Wake County commissioners heard from health officials today on the county's readiness should an Ebola case be diagnosed here. The leaders cited several calls of concern they've received from residents after the disease was discovered in a hospital patient in Texas.
Wake County health experts say they are working with hospitals, universities and airport authorities to ensure the earliest warnings are given should a case appear in North Carolina.
Brent Myers is the medical director for Wake County EMS. He says the county's efforts are being replicated across the state.
"The processes that we describe: 911 screenings, treatments, personal protective equipment, the layers of personal protective equipment we want to use are now consistent across the state," says Myers. "That protocol has been issued in all 100 EMS systems in the state have that exact same protocol."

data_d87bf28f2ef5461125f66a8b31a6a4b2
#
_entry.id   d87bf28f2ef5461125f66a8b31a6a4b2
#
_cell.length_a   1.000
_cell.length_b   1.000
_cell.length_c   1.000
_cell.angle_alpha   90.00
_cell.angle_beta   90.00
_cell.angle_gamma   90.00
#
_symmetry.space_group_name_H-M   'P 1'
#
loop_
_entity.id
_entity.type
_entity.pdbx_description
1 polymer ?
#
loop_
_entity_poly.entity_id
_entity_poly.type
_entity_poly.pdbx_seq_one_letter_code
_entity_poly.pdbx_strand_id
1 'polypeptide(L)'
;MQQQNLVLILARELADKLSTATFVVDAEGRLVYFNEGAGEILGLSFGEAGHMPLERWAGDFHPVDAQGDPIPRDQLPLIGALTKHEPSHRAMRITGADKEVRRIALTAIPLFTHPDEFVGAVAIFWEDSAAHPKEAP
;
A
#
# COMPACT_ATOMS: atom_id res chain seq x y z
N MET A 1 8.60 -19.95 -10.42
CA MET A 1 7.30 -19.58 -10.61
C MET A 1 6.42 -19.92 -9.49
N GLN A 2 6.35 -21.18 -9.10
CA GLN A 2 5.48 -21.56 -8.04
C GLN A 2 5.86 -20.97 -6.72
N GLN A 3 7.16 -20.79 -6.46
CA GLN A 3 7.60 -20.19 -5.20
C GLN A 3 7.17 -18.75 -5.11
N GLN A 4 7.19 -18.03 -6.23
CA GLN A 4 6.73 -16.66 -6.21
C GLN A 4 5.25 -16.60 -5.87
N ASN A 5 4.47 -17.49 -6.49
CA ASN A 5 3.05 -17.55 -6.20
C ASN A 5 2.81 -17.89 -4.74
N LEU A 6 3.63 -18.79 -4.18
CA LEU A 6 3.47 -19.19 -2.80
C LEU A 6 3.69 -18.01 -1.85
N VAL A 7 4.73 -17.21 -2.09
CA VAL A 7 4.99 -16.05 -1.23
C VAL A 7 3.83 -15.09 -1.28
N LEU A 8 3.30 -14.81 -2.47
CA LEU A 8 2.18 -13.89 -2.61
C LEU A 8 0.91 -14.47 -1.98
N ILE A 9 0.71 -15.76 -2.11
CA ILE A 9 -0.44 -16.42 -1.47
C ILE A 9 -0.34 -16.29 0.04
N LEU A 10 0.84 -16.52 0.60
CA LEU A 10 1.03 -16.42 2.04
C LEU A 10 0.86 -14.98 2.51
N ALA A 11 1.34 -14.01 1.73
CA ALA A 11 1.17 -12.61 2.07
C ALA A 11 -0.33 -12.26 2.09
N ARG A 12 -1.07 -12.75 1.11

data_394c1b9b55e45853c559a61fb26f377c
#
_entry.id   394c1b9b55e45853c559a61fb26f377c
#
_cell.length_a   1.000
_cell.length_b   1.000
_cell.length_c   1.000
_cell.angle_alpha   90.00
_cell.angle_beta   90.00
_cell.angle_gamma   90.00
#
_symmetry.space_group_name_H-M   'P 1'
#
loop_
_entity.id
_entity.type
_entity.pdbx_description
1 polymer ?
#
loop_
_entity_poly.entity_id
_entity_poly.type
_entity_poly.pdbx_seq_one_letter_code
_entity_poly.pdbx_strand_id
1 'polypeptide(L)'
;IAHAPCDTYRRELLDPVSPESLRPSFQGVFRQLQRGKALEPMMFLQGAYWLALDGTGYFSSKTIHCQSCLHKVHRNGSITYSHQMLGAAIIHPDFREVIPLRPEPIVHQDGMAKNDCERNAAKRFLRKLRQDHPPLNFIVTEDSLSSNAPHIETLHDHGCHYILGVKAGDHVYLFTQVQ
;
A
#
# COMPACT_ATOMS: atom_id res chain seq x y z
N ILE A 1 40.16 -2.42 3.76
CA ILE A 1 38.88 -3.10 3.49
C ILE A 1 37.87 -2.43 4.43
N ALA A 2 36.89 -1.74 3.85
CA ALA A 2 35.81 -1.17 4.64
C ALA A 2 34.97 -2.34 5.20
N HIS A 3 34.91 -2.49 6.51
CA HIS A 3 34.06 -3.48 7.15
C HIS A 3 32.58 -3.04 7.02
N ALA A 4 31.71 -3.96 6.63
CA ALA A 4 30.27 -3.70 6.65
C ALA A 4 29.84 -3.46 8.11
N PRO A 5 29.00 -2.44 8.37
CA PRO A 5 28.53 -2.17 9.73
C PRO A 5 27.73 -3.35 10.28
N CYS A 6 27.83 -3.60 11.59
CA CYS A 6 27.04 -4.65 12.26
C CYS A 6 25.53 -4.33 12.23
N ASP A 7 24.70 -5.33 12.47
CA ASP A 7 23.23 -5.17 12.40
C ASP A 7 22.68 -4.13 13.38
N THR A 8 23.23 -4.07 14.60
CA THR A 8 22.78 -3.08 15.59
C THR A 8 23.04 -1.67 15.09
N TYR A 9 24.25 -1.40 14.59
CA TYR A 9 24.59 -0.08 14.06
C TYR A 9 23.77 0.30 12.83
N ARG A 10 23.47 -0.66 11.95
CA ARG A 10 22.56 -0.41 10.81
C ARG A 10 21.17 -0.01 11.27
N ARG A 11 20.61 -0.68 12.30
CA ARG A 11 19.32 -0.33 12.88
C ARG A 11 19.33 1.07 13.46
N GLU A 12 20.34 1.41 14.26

Myers says the state effort to guard against the appearance of Ebola is now reflected in the questions 9-1-1 operators ask about a potential patient.
"Is the patient conscious? Is the patient breathing? Has the patient traveled to Africa in the past 21 days? That filter is there to help keep our folks on a heightened alert were it to happen. We have had a single one of those since that time..and it turned out that they were from the Sudan so they were not in a high-risk area from Africa so we were able to immediately downgrade that response. But it lets us know that the filter is there and the filter is working," Myers said.
Myers stresses that Ebola is not an airborne virus. It can only be spread by direct contact with bodily fluids.